The official story as recorded in Bede is that the Pope sent Saint Augustine to England in 597 to convert the pagans. However I went to a very interesting lecture at the Hendon and District Archaeological Society when Chris Scull put forward a very subversive alternative scenario. Chris is leading the team who are writing […]
Silver was introduced to the inhabitants of Iron Age Scotland by the Roman army. An exhibition currently running in Edinburgh reveals the impact of this exotic material throughout the 1st millennium AD – as Alice Blackwell explains.
Recently discovered in Fife, the Dairsie Hoard represents the earliest-known evidence found outside the empire for Roman use of hacksilver to secure their frontiers. Fraser Hunter unpicks its illuminating and ornate contents.
For over a decade, archaeological research at the Ness of Brodgar in Orkney has uncovered an astonishing array of Neolithic structures, including a spectacular settlement, monumental buildings, and hundreds of examples of prehistoric artwork. Nick Card brings us the latest news from the Ness.
Joe Flatman explores half a century of reports from the past. A selection of articles mentioned by Joe Flatman in this month’s column below can be accessed for free for one month via Exact Editions, from 4 January.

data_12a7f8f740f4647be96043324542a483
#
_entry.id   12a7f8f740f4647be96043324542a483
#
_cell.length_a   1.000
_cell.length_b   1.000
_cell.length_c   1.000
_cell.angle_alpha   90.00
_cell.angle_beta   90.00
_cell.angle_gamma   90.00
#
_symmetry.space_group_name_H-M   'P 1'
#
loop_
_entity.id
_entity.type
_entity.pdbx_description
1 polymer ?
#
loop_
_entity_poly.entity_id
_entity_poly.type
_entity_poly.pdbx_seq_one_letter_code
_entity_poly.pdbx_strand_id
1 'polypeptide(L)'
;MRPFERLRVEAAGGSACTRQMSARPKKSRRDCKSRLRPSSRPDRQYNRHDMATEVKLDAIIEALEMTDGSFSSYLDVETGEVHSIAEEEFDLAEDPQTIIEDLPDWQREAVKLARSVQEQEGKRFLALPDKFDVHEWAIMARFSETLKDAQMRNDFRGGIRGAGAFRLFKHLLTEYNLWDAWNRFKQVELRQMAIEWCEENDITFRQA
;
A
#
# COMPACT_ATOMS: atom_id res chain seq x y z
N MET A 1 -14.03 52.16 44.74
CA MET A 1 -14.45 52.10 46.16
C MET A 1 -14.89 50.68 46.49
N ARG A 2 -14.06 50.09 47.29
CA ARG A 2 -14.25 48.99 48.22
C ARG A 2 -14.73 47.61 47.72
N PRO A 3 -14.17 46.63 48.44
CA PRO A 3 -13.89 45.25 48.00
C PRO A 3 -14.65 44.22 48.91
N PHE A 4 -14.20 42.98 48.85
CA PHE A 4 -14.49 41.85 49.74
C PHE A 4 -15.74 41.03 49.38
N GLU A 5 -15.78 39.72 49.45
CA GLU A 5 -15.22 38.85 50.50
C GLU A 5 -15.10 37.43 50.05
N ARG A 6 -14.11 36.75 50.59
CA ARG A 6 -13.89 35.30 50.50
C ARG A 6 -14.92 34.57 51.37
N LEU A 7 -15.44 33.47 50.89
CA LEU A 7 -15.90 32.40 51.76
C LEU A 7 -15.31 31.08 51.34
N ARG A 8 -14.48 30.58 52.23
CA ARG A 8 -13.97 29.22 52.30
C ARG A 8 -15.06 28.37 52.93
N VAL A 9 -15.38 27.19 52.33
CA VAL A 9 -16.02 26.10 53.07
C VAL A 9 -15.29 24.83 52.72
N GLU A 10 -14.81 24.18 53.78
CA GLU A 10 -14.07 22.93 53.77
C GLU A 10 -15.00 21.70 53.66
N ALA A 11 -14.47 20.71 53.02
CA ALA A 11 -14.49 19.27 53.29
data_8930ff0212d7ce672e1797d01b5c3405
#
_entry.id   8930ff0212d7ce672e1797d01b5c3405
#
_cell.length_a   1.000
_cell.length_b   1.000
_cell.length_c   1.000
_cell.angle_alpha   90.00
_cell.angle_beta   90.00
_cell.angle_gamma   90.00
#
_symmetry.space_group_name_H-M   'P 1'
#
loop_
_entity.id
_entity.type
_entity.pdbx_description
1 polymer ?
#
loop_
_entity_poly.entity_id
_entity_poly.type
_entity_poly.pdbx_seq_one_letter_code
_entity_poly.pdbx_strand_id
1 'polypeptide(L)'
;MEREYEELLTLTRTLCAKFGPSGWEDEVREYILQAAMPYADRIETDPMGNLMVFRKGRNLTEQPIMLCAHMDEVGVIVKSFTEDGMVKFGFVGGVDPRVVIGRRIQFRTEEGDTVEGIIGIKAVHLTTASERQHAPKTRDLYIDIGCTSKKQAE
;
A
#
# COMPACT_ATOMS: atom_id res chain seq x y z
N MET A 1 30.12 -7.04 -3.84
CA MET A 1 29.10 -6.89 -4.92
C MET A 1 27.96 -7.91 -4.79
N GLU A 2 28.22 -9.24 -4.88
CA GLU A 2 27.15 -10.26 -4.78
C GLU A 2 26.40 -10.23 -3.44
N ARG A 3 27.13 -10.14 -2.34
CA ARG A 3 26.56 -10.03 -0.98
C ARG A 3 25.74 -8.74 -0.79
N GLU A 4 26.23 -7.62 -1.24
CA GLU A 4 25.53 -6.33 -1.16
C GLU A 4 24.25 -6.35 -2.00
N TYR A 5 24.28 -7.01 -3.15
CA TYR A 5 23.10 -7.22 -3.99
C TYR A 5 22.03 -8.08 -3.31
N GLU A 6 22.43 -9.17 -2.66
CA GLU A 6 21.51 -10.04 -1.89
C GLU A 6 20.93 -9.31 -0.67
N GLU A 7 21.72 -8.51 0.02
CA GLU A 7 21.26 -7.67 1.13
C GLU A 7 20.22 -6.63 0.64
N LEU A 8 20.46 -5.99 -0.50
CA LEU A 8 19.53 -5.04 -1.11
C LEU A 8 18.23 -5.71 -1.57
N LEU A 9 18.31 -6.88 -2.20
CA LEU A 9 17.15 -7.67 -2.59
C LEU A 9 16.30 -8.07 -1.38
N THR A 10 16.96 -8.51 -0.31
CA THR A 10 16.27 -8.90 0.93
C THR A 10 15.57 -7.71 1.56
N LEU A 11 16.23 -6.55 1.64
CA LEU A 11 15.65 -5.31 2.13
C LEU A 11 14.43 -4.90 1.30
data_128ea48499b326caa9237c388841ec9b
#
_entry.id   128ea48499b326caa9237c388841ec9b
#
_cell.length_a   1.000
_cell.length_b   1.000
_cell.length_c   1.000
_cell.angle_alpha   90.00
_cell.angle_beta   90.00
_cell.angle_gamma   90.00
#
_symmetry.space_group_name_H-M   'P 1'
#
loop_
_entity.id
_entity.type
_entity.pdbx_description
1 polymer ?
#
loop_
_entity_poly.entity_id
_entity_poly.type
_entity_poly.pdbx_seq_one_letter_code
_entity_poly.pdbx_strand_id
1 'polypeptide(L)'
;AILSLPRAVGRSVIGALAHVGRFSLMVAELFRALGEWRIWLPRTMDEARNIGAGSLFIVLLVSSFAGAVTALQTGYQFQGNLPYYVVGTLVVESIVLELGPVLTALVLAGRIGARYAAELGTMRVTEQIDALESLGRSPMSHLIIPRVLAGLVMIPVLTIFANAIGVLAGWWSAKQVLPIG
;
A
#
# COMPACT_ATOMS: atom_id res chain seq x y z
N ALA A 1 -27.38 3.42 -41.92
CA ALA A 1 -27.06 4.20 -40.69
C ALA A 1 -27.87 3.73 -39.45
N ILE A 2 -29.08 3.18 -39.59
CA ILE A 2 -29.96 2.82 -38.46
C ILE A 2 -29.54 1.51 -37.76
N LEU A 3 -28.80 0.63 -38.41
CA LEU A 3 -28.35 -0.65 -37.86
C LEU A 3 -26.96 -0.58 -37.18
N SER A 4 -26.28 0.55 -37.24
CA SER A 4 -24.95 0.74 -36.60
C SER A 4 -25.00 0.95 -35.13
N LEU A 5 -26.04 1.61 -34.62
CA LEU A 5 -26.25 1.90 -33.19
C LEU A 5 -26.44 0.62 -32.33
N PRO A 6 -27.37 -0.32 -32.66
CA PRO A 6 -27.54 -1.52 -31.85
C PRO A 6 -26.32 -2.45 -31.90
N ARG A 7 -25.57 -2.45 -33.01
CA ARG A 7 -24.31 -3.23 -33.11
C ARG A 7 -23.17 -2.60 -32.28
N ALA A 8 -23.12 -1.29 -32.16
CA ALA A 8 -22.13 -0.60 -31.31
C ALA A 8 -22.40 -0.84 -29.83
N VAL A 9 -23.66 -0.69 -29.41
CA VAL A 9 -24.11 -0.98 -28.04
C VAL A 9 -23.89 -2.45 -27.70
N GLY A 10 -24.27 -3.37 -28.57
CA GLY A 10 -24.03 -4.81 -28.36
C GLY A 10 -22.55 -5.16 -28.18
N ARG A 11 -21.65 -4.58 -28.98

The Mesolithic–Neolithic transition in Britain is a widely debated topic, particularly with regard to the role migration played in spreading Neolithic farming practices from the Continent to Britain. Now researchers from Durham University are using isotope analysis to examine the childhood origins of early Neolithic Britons, in an initiative aiming to address this question.
Hampton Court Palace is currently undergoing a massive, multiphased electrical upgrade, its first since the 1960s, which has provided the rare opportunity to carry out archaeological excavations on the site before the new infrastructure is installed.
Just west of Leicester, between the villages of Glenfield and Kirby Muxloe, archaeologists from the University of Leicester Archaeological Services (ULAS) have uncovered a large archaeological site with evidence of long-term occupation from the Iron Age through to the Roman period.
For this month’s ‘Science Notes’, we went to the Oxford Radiocarbon Accelerator Unit (ORAU ) to explore the enigmatic process behind radiocarbon (14C) dating, sitting down with Professor Tom Higham, the deputy director of ORAU, and Dr David Chivall, the lab’s chemistry manager, to discuss ORAU’s history, laboratory practices, and current research, as well as future prospects.
New work at a large defended enclosure at Ebbsfleet, near Ramsgate, on the Isle of Thanet has identified what is claimed to be the first evidence for Julius Caesar’s invasions of Britain.